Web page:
Potential COVID-19 treatment: Effective, cheap, available

A team of investigators at McMaster University in Toronto has found that fluvoxamine reduced hospitalizations by up to 30 percent.

Researchers at McMaster University, Toronto, led by Edward Mills, PhD, FRCP, from the Department of Health Research Methods, Evidence & Impact, are reporting in the TOGETHER randomly assigned platform clinical trial that an inexpensive orally administered generic antidepressant, fluvoxamine (Luvox, Abbott), may prevent COVID-19 from becoming life-threatening.

In their as yet unpublished findings, Mills and colleagues evaluated the drug in 3,238 Brazilian patients with COVID-19 symptoms who were at risk of progressing to severe disease.

Patients were randomly given fluvoxamine 100 mg twice daily for 10 days or placebo.

The primary outcomes was emergency room observation for more than 6 hours or hospitalization up to 28 days after randomization; the secondary outcomes were viral clearance at day 7, the time to hospitalization, death, and adverse reactions.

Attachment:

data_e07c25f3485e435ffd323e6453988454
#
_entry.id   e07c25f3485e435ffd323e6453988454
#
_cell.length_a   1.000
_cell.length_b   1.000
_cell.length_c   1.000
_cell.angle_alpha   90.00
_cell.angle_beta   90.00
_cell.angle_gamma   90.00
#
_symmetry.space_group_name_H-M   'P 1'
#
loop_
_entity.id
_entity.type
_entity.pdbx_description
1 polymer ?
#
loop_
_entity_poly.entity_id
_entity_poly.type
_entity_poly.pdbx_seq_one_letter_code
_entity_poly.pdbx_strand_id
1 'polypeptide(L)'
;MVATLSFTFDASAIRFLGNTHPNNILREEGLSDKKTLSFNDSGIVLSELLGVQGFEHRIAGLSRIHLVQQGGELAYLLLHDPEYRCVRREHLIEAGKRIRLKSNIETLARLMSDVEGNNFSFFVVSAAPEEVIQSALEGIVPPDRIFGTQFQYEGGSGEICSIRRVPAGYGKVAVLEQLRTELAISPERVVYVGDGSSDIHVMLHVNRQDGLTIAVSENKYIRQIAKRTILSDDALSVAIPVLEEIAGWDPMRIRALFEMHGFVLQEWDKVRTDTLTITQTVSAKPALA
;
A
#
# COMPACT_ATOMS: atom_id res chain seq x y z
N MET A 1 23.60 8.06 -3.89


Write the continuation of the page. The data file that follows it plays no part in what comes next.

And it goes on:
Of the included patients, 739 received fluvoxamine, 733 placebo, and 1,766 other treatments including hydroxychloroquine, lopivinar/ritovinar, metformin, ivermectin, doxazosin, and interferon lambda.

The investigator reported that of those receiving fluvoxamine, the risk of emergency room observation for over 6 hours or hospital admission was lower compared with placebo, i.e., 77 of 739 compared with 108 of 733, respectively.

No significant adverse events were seen compared with placebo on the viral clearance at day 7, mortality, time to death, number of days on ventilation, or other secondary outcomes.

The study found that of all the treatments, fluvoxamine was the only one that positively impacted the COVID-19 patients by preventing progression to severe disease. The cost of the drug is about $4 for the 10-day treatment.

“Treatment with fluvoxamine (100 mg twice daily for 10 days) among high-risk outpatients with early diagnosed COVID-19 reduced the need for extended emergency room observation or hospitalization,” the investigators concluded.